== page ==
LA JOLLA–(August 29, 2019) Iron is essential for plant growth, but with heavy rainfall and poor aeration, many acidic soils become toxic with excess iron. In countries with dramatic flood seasons, such as in West Africa and tropical Asia, toxic iron levels can have dire consequences on the availability of staple foods, such as rice.
Despite dozens of attempts in the last two decades to uncover the genes responsible for iron tolerance, these remained elusive until recently. Now, Salk scientists have found a major genetic regulator of iron tolerance, a gene called GSNOR. The findings, published in Nature Communications on August 29, 2019, could lead to the development of crop species that produce higher yields in soils with excess iron.
“This is the first time that a gene and its natural variants have been identified for iron tolerance,” says Associate Professor Wolfgang Busch, senior author on the paper and a member of Salk’s Plant Molecular and Cellular Biology Laboratory as well as its Integrative Biology Laboratory. “This work is exciting because we now understand how plants can grow in stressful conditions, such as high levels of iron, which could help us make more stress-resistant crops.”
In plants such as rice, elevated soil iron levels cause direct cellular damage by harming fats and proteins, decreasing roots’ ability to grow. Yet, some plants appear to have inherent tolerance to high iron levels; scientists wanted to understand why.
“We believed there were genetic mechanisms that underlie this resistance, but it was unclear which genes were responsible,” says first author Baohai Li, a postdoctoral fellow in the Busch lab. “To examine this question, we used the power of natural variation of hundreds of different strains of plants to study genetic adaption to high levels of iron.”
The scientists first tested a number of strains of a small mustard plant (Arabidopsis thaliana), to observe if there was natural variation in iron resistance. Some of the plants did exhibit tolerance to iron toxicity, so the researchers used an approach called genome-wide association studies (GWAS) to locate the responsible gene. Their analyses pinpointed the gene GSNOR as the key to enabling plants and roots to grow in iron-heavy environments.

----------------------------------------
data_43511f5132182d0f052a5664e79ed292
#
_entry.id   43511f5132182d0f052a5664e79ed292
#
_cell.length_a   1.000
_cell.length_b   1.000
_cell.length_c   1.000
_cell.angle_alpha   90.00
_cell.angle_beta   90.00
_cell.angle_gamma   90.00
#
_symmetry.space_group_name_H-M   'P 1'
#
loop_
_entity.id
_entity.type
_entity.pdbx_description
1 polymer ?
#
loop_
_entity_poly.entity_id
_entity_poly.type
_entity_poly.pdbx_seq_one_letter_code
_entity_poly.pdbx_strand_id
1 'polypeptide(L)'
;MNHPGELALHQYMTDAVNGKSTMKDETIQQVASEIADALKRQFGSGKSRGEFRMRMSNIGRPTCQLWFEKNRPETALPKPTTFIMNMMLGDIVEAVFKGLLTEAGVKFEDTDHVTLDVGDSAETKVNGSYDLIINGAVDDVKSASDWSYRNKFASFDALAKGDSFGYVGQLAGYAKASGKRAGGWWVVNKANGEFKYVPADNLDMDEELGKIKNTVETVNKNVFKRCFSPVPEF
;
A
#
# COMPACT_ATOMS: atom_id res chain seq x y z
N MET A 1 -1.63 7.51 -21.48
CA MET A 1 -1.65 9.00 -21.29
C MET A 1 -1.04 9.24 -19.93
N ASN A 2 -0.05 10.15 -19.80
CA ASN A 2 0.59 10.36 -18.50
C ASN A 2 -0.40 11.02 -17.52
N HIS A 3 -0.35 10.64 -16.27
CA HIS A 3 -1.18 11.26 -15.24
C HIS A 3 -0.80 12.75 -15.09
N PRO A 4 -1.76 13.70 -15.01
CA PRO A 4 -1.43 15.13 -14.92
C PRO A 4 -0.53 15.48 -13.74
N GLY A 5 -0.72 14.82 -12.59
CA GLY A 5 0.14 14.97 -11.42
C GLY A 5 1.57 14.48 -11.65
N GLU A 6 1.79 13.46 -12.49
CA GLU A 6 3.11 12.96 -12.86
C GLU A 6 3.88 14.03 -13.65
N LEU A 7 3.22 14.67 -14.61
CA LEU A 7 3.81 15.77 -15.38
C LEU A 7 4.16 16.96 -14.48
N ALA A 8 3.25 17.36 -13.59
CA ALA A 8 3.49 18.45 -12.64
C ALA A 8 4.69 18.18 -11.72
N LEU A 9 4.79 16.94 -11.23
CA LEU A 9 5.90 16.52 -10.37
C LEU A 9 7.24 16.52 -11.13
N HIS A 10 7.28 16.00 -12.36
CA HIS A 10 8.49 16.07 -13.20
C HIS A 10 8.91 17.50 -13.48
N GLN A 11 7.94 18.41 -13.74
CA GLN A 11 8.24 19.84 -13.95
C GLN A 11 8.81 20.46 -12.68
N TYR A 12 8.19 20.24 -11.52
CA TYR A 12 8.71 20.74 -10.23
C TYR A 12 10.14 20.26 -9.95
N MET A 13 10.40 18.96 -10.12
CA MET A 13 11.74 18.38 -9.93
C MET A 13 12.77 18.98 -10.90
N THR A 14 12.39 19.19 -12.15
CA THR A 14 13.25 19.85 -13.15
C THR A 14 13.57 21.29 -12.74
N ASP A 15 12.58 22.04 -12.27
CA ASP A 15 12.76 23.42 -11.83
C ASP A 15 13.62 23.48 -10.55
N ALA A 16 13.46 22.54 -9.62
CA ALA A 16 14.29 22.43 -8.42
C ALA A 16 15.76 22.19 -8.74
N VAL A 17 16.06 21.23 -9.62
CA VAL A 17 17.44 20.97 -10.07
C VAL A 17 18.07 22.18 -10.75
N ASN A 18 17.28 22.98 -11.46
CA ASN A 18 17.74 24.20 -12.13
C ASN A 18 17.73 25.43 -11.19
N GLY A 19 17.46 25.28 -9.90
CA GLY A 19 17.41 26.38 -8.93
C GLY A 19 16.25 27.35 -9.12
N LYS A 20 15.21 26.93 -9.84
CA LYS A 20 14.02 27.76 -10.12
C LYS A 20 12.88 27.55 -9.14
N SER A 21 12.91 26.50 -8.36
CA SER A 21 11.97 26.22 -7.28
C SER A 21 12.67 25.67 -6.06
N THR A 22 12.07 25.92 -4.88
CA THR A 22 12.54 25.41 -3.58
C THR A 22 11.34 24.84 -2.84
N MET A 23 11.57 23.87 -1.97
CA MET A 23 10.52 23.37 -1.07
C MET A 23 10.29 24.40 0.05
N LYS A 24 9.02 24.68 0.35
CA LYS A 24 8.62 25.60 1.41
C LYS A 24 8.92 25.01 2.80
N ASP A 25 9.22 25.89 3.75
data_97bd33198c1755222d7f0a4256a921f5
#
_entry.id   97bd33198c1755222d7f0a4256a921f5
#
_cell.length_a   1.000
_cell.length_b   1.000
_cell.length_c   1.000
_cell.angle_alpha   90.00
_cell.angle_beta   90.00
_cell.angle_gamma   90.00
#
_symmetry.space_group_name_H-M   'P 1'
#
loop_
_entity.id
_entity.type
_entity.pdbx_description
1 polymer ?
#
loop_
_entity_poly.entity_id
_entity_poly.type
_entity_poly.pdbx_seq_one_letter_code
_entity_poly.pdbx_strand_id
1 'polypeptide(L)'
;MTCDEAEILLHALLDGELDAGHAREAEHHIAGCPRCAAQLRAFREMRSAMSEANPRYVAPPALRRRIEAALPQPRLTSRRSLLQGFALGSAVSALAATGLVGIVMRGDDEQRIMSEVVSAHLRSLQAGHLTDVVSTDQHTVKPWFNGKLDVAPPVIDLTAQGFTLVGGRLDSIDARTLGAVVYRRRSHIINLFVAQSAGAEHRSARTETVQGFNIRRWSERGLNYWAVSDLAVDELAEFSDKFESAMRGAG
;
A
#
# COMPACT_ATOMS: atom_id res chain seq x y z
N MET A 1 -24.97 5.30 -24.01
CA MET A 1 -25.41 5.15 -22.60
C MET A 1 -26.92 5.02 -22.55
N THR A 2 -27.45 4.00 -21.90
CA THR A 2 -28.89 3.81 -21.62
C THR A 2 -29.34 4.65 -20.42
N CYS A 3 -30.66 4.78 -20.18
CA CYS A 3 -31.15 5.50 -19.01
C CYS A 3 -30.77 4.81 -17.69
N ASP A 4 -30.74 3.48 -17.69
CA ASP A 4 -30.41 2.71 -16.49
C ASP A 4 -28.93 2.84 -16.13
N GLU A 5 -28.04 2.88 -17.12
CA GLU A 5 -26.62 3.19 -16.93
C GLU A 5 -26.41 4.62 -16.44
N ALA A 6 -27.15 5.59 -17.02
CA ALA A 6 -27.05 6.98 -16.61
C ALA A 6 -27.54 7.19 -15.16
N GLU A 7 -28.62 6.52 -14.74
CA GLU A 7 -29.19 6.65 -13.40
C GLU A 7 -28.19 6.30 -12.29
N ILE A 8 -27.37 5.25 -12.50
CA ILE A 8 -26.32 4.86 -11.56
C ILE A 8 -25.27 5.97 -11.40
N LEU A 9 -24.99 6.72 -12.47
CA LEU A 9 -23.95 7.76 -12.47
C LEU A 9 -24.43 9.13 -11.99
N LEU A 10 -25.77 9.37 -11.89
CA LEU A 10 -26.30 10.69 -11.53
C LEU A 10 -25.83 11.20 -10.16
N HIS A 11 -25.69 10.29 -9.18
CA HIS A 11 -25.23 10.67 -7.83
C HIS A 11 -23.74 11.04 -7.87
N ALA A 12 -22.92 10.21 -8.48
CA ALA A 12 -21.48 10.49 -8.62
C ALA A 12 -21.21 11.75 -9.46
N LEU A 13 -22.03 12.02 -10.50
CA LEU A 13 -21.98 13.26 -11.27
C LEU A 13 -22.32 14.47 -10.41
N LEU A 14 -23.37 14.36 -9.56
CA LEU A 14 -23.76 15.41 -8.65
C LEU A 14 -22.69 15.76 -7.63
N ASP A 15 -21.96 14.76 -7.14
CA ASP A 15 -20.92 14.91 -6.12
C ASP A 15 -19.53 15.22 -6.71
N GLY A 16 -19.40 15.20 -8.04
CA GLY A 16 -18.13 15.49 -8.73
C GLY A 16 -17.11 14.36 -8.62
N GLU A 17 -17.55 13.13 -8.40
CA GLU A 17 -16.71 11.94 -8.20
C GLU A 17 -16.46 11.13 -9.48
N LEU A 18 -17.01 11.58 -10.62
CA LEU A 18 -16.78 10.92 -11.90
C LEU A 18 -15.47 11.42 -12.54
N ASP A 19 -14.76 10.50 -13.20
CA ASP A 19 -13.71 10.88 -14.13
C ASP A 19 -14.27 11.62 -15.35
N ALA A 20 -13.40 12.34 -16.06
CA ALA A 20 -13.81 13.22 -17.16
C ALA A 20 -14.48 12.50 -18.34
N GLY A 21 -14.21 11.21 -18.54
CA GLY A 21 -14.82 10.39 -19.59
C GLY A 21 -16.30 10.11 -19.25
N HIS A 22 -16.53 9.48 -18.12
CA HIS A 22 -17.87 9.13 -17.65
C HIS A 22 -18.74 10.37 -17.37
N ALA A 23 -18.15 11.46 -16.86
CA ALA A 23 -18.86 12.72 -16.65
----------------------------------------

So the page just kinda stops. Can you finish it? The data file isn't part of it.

The researchers also found that the iron-tolerance mechanism is, to their surprise, related to the activities of nitric oxide, a gaseous molecule with a variety of roles in plants including responding to stress. High levels of nitric oxide induced cellular stress and impaired the plant roots’ tolerance for elevated iron levels. This occurred when plants did not have a functional GSNOR gene. GSNOR likely plays a central role in nitric oxide metabolism and regulates the plants’ ability to respond to cellular stress and damage. This nitric oxide mechanism and the GSNOR gene also affected iron tolerance in other species of plants, such as rice (Oryza sativa) and a legume (Lotus japonicus), suggesting that this gene and its activities are likely critical in many, if not all, species of plants.
“By identifying this gene and its genetic variants that confer iron tolerance, we hope to help plants, such as rice, become more resistant to iron in regions with toxic iron levels,” says Busch. “Since we found that this gene and pathway was conserved in multiple species of plants, we suspect they may be important for iron resistance in all higher plants. Additionally, this gene and pathway may also play a role in humans, and could lead to new treatments for conditions associated with iron overload.”
Next, Li will be starting his own laboratory at Zhejiang University, in China. He plans to identify the relevant genetic variants in rice and observe if iron-tolerance variants could increase crop yields in flooded Chinese fields.
Other authors included Jianyan Huang and Joanne Chory of Salk, Li Sun and Weiming Shi of the Chinese Academy of Sciences, and Christian Göschl of the Austrian Academy of Sciences.
The work was funded by the Lise Meitner program of the Austrian Science Fund (FWF) (M1826), the National Institute of General Medical Sciences of the National Institutes of Health (R01GM127759), the National Natural Science Foundation of China (31430095), and the Austrian Academy of Sciences through the Gregor Mendel Institute.
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